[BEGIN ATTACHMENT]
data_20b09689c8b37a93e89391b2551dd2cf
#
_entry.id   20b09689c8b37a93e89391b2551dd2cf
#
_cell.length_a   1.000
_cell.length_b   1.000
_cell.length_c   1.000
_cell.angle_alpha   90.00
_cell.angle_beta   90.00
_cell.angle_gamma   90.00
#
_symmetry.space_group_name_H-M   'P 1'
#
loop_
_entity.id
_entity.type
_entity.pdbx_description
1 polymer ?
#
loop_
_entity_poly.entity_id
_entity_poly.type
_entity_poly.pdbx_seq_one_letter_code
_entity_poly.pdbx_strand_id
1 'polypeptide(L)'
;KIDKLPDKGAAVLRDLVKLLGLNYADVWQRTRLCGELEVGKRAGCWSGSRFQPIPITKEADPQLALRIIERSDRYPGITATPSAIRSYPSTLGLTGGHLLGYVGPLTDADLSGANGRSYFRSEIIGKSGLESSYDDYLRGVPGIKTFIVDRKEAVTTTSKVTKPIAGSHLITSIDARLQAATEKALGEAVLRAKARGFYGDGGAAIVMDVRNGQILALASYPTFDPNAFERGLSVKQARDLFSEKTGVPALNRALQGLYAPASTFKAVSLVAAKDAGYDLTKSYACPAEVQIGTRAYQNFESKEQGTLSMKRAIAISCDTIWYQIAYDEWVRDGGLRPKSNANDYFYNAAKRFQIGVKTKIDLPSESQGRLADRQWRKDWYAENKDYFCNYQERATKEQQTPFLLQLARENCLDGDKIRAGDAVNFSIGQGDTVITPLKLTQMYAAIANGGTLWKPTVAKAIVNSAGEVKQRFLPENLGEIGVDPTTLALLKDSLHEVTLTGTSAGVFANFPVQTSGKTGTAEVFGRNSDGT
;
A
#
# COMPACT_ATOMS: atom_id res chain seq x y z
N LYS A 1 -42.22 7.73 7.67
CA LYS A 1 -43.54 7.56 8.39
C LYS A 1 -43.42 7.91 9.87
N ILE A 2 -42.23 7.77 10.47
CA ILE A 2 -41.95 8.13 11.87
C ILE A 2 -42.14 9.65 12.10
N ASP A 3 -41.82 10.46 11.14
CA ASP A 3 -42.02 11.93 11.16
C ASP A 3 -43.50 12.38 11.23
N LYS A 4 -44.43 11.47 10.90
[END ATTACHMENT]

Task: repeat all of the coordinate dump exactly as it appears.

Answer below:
data_20b09689c8b37a93e89391b2551dd2cf
#
_entry.id   20b09689c8b37a93e89391b2551dd2cf
#
_cell.length_a   1.000
_cell.length_b   1.000
_cell.length_c   1.000
_cell.angle_alpha   90.00
_cell.angle_beta   90.00
_cell.angle_gamma   90.00
#
_symmetry.space_group_name_H-M   'P 1'
#
loop_
_entity.id
_entity.type
_entity.pdbx_description
1 polymer ?
#
loop_
_entity_poly.entity_id
_entity_poly.type
_entity_poly.pdbx_seq_one_letter_code
_entity_poly.pdbx_strand_id
1 'polypeptide(L)'
;KIDKLPDKGAAVLRDLVKLLGLNYADVWQRTRLCGELEVGKRAGCWSGSRFQPIPITKEADPQLALRIIERSDRYPGITATPSAIRSYPSTLGLTGGHLLGYVGPLTDADLSGANGRSYFRSEIIGKSGLESSYDDYLRGVPGIKTFIVDRKEAVTTTSKVTKPIAGSHLITSIDARLQAATEKALGEAVLRAKARGFYGDGGAAIVMDVRNGQILALASYPTFDPNAFERGLSVKQARDLFSEKTGVPALNRALQGLYAPASTFKAVSLVAAKDAGYDLTKSYACPAEVQIGTRAYQNFESKEQGTLSMKRAIAISCDTIWYQIAYDEWVRDGGLRPKSNANDYFYNAAKRFQIGVKTKIDLPSESQGRLADRQWRKDWYAENKDYFCNYQERATKEQQTPFLLQLARENCLDGDKIRAGDAVNFSIGQGDTVITPLKLTQMYAAIANGGTLWKPTVAKAIVNSAGEVKQRFLPENLGEIGVDPTTLALLKDSLHEVTLTGTSAGVFANFPVQTSGKTGTAEVFGRNSDGT
;
A
#
# COMPACT_ATOMS: atom_id res chain seq x y z
N LYS A 1 -42.22 7.73 7.67
CA LYS A 1 -43.54 7.56 8.39
C LYS A 1 -43.42 7.91 9.87
N ILE A 2 -42.23 7.77 10.47
CA ILE A 2 -41.95 8.13 11.87
C ILE A 2 -42.14 9.65 12.10
N ASP A 3 -41.82 10.46 11.14
CA ASP A 3 -42.02 11.93 11.16
C ASP A 3 -43.50 12.38 11.23
N LYS A 4 -44.43 11.47 10.90